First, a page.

Monday, March 16, 2009

Who am I Without You?

I read somewhere one time that the reason Emily Dickinson was such a recluse was because she wanted to keep her art pure. That is to say, she cut herself off from the world because she believed everyone you come in contact with has the ability to change you; to influence you in some way. She was not willing to take that chance with her craft so she stayed home. And wore white. And wrote.

You'll have to forgive this rare unsubstantiated claim as I have no idea where it came from. Interestingly enough, I find myself pondering this trivial tidbit of information all the time. I'd say almost daily. Who am I without you? The collective you. You all. This is a loaded question I will attempt to answer now:

My grandmother talked to me and lectured me about things I couldn't understand until I was grown. My aunt showed me that the center of the home is the kitchen and that the love omitted from a kitchen was universal. My mom was a pillar of strength until she wasn't, but remained present to help sweep up the pieces where they fell. Mrs. Wilson was the most incredible teacher I ever had in 3rd grade. I thought she hated me because she refused to let me settle for mediocrity. The woman broke her leg and was in school the next day with an assistant and a wheelchair. Mrs. Blaetz knew I struggled with math, but gave me the confidence I needed to succeed in leadership roles. She helped catch some of those pieces as they were falling. KP got me to declare English as a minor because at 17 she saw the writer in me. Mez. My dear Mez kept me from considering suicide when my rainbow was enuf.

Being around other people is so important even if your experiences are less than stellar. Who would I be without help? Who would I have become without preemptive lectures? What if I'd have settled for that D in math in third grade? If I would have let the fact that my world was crumbling impede my desire to overcome my circumstance? Truth is, I don't know.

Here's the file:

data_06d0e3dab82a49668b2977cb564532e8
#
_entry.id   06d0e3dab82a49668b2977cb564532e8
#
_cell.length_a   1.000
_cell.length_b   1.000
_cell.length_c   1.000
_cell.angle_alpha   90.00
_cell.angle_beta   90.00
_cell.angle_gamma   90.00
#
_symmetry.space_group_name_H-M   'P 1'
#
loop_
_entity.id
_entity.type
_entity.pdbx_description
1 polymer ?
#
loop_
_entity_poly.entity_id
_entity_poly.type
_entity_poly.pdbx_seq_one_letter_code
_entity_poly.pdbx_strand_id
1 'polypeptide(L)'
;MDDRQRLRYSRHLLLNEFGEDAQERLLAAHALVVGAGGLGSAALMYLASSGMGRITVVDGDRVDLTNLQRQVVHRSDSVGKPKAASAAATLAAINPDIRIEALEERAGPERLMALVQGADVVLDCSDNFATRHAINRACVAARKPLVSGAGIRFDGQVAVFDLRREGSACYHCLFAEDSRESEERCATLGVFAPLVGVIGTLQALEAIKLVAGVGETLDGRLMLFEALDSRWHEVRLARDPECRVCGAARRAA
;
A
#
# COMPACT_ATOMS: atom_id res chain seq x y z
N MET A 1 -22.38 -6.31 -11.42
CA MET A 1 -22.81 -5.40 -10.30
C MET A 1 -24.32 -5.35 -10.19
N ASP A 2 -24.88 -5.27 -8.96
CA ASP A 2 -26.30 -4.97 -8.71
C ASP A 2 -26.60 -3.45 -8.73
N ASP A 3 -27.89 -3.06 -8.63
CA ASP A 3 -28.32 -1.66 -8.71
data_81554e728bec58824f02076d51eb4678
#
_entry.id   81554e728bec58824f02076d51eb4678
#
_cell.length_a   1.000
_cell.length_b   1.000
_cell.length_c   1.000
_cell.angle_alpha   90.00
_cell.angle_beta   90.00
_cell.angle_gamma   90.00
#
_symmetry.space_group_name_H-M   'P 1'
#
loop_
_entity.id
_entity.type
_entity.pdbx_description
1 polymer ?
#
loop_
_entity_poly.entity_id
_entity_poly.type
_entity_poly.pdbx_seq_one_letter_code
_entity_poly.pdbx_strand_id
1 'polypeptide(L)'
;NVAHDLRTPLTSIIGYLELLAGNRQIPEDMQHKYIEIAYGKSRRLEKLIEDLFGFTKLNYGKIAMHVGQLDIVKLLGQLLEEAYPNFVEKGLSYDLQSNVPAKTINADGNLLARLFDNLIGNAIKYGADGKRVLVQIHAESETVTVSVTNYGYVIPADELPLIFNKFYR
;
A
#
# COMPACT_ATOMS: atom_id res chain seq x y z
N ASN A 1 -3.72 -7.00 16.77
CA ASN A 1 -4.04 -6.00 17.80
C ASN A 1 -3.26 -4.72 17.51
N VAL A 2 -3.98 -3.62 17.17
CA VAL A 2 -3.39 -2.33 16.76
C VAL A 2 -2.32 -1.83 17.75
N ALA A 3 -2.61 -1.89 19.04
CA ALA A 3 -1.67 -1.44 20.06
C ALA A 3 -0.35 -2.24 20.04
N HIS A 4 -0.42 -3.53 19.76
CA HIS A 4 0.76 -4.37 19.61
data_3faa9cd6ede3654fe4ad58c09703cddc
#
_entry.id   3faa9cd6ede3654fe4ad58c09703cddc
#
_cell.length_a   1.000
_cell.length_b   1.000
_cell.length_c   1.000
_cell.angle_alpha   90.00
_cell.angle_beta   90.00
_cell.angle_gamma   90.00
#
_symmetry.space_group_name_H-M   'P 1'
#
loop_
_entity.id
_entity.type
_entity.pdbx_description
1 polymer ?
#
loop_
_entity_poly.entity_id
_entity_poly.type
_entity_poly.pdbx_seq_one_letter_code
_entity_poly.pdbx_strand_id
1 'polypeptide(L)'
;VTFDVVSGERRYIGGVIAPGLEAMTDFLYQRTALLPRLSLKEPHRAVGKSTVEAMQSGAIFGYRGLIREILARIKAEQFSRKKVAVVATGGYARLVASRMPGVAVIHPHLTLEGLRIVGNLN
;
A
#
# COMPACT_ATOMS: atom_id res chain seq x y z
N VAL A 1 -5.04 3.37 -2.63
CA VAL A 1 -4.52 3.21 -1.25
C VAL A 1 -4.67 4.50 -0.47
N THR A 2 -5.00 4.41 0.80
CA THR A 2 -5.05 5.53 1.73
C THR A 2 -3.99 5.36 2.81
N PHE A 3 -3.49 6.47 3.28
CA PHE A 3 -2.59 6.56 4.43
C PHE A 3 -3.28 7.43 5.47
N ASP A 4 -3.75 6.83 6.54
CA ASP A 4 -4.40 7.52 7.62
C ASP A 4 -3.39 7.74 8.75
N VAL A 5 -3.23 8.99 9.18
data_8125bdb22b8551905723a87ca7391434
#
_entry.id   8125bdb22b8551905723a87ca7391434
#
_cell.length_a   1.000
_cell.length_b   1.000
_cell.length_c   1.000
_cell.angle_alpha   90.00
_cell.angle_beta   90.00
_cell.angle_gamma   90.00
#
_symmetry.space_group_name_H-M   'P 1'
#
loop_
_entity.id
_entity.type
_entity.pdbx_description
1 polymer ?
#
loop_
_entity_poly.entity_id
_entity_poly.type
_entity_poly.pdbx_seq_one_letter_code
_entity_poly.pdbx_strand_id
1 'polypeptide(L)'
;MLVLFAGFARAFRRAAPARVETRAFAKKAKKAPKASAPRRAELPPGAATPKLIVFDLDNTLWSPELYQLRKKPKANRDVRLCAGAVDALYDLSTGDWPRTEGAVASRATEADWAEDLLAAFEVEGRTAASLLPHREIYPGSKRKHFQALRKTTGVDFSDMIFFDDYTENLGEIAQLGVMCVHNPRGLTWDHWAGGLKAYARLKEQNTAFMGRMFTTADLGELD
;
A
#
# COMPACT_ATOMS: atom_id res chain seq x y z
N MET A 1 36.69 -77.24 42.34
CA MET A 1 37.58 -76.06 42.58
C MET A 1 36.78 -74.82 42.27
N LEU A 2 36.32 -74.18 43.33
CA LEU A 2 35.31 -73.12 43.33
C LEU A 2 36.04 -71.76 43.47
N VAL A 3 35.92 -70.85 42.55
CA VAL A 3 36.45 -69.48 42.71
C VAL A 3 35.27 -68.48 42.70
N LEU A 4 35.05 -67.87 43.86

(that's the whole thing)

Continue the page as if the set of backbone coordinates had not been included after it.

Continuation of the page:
I do know that I probably would not have ended up a teacher. But I am. I teach because I love. I teach because I want to become what these women became to me. I teach because each and every one of them has taught me something vital. And sure, I'll never be as famous as Emily Dickinson, but my impact will stick with someone and resurface just when they need it. Kind of like how my memories just resurfaced for this post.


  1. Beautifully written! We all have those people that for a reason, season, or lifetime come into our lives and make an impact. It's interesting to stop and think of the role we play in the lives of others, too. I'm a big sister, friend, confidante, etc... It just makes us stop and be thankful for the many blessings bestowed upon us.

    Great post!

    (p.s. I added you to my blogroll)

  2. Well said Nina....I appreciate the gratitude you show towards those who have had a visibly positive impact on you being the person that you are.

    Every experience is truly a learning experience.


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